Our secretary Mike Price continues his series chronicling Neath’s Welsh title wins with Part 11 – season 1990/91.
Welsh rugby changed in 1990/91 when National Leagues were introduced but it could not halt the march of Neath RFC who were once again Wales’ champion club as they won the first League title.
Neath had won the final two Western Mail championships and, by winning the first League title, they were champions for three seasons on the trot – the first time the All Blacks had achieved this feat.
Despite being weakened by the loss of three great men to rugby league – Allan Bateman, Mark Jones (Hull), Allan Bateman and Rowland Phillips (both Warrington) joined the international exodus north as Welsh rugby, leagues or not, struggled to cope with the new world order – Neath got off to a good start and lost only a friendly at Bath before Christmas.
The All Blacks’ second loss of 1990 came on December 29 when Neath, resting players for League engagements ahead, sent a much-changed side to Rodney Parade on to take on Newport who were highly motivated after being consigned to the second-tier of the League. It ended a magnificent run of 51 consecutive wins against leading Welsh opponents.
Ut Neath ploughed on in the League and, after beating Abertillery on March 30, the title was virtually Neath’s with four games to come but, after being edged out of cup semi-final by Llanelli, they fell three days later at Newbridge.
At least it set up the title-clincher to take place at The Gnoll – on Saturday, April 13 and here is Chris Baldock’s report on the game for “Wales on Sunday” :-
NEATH 16 PONTYPOOL 9
NEATH’S title celebrations were put on ice at Newbridge in midweek – and for long spells in this game Pooler desperately tried to become party poopers themselves,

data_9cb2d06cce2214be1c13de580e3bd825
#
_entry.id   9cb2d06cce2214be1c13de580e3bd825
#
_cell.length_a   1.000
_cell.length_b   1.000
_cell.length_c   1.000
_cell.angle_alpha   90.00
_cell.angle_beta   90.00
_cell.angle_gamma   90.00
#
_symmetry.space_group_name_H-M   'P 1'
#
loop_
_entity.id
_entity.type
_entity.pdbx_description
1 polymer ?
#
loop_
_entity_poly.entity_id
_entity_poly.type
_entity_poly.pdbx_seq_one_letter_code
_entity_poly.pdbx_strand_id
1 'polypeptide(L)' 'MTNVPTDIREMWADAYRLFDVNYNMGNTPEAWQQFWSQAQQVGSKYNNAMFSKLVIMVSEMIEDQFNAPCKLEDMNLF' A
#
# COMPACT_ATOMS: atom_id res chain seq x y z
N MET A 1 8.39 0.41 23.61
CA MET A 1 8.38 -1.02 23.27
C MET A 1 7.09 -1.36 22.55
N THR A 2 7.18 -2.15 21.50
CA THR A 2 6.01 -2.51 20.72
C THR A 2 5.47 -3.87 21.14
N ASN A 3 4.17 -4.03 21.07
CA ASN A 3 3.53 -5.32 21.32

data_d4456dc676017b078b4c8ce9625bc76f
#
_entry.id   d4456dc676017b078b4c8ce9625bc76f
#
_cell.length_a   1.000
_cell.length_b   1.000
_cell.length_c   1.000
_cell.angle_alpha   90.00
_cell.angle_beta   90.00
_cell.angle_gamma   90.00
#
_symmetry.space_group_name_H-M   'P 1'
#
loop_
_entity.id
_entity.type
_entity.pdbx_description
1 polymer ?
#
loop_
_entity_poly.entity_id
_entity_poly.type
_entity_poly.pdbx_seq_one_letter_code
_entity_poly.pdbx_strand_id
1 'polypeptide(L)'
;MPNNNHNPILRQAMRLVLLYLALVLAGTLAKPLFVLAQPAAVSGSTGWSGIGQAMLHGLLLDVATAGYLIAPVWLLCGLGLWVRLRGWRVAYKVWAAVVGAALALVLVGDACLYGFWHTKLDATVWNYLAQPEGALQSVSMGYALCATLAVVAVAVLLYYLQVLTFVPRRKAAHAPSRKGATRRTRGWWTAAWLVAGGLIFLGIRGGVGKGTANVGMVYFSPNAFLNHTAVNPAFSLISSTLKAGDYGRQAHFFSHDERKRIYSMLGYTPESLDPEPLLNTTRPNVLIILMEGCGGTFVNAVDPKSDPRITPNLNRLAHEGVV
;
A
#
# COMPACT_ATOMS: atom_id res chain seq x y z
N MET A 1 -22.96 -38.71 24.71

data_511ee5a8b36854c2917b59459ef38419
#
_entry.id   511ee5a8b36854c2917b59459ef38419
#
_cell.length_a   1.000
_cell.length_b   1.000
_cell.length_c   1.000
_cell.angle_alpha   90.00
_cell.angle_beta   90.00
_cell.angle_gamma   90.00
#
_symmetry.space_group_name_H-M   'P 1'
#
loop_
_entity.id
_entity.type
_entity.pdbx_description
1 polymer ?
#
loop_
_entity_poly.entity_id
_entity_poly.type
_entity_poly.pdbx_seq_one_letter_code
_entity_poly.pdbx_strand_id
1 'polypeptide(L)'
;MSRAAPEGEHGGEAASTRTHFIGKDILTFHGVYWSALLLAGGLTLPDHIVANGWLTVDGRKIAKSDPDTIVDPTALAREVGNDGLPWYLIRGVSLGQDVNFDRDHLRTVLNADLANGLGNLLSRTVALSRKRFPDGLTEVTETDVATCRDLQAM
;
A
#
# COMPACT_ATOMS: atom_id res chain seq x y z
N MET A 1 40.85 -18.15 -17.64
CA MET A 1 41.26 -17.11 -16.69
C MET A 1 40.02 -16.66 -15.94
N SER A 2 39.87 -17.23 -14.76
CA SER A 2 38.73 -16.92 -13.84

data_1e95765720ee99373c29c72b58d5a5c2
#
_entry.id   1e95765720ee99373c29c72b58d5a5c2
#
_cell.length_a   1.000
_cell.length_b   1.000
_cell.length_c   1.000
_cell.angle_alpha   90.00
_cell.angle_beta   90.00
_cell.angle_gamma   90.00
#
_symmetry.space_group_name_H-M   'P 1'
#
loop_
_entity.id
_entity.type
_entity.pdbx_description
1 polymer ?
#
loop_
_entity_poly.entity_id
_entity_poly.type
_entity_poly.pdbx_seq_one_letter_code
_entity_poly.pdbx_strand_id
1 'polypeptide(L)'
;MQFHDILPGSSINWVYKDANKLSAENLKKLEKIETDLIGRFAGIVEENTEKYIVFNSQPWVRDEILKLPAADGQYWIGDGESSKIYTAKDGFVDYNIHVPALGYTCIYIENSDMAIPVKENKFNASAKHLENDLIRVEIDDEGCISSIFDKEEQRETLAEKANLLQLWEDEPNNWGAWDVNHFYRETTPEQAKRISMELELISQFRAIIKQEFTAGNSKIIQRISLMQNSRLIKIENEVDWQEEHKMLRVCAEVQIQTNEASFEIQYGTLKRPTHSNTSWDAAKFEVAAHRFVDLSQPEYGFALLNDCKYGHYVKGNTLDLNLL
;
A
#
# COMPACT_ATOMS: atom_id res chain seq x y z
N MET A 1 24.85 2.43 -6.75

For an agonising 10 minutes during the second half they camped threateningly on the All Blacks line with the score delicately balanced at 13-9.
But determined resistance and a sheer bloody-mindedness not to buckle under fierce pressure, summed up the qualities which have taken Kevin Phillips and his side to the top of the inaugural Heineken League.
Neath not only mount telling attacks, they can withstand them as well.
Withstand them they did yesterday – in stirring fashion.
Initially in the second period, Pooler drove the home team off their scrum ball to set up an attack which saw David Phillips go close following a searing break.
A succession of scrums resulted – centre Bob Lewis dramatically held up over the line – but the Schweppes Cup finalists just couldn’t break down that defensive wall.
Eventually, a snap put-in by Ceri Jonathan caught hooker Garin Jenkins seemingly unaware and Wales no.2 Phillips struck against the head for full back Paul Thorburn to clear with a massive touch-finder.
That Thorburn clearance was greeted with familiar cries of “Neath, Neath, Neath” and effectively earned the vital points necessary to lift the Premeir Division crown.
Pooler coach John Perkins bemoaned afterwards, “I think perhaps the lads didn’t really believe they could win down here.”
Maybe … but his verdict is probably a touch harsh as the men of Gwent did give the home crowd more nail-biting moments as the match progressed before Thorburn sealed victory with an 80th minute penalty.